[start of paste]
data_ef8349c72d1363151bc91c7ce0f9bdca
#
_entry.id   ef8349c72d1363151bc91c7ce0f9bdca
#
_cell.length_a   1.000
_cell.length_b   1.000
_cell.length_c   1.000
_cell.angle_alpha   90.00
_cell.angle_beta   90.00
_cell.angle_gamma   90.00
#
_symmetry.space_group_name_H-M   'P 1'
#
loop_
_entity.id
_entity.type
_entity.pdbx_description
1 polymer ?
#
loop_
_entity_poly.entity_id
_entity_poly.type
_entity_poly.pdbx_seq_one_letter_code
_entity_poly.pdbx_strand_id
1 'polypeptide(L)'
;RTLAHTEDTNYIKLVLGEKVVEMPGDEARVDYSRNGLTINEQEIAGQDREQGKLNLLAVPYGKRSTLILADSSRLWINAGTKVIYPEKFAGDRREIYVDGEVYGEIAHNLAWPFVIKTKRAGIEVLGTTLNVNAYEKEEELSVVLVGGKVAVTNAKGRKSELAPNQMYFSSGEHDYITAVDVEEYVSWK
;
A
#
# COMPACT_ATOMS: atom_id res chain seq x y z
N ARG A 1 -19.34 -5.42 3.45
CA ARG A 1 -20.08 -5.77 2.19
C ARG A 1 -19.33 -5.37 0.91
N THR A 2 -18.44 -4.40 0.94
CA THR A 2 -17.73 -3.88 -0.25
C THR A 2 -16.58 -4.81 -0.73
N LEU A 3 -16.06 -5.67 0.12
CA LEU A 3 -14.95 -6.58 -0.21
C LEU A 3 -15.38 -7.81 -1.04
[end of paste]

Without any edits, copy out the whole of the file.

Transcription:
data_ef8349c72d1363151bc91c7ce0f9bdca
#
_entry.id   ef8349c72d1363151bc91c7ce0f9bdca
#
_cell.length_a   1.000
_cell.length_b   1.000
_cell.length_c   1.000
_cell.angle_alpha   90.00
_cell.angle_beta   90.00
_cell.angle_gamma   90.00
#
_symmetry.space_group_name_H-M   'P 1'
#
loop_
_entity.id
_entity.type
_entity.pdbx_description
1 polymer ?
#
loop_
_entity_poly.entity_id
_entity_poly.type
_entity_poly.pdbx_seq_one_letter_code
_entity_poly.pdbx_strand_id
1 'polypeptide(L)'
;RTLAHTEDTNYIKLVLGEKVVEMPGDEARVDYSRNGLTINEQEIAGQDREQGKLNLLAVPYGKRSTLILADSSRLWINAGTKVIYPEKFAGDRREIYVDGEVYGEIAHNLAWPFVIKTKRAGIEVLGTTLNVNAYEKEEELSVVLVGGKVAVTNAKGRKSELAPNQMYFSSGEHDYITAVDVEEYVSWK
;
A
#
# COMPACT_ATOMS: atom_id res chain seq x y z
N ARG A 1 -19.34 -5.42 3.45
CA ARG A 1 -20.08 -5.77 2.19
C ARG A 1 -19.33 -5.37 0.91
N THR A 2 -18.44 -4.40 0.94
CA THR A 2 -17.73 -3.88 -0.25
C THR A 2 -16.58 -4.81 -0.73
N LEU A 3 -16.06 -5.67 0.12
CA LEU A 3 -14.95 -6.58 -0.21
C LEU A 3 -15.38 -7.81 -1.04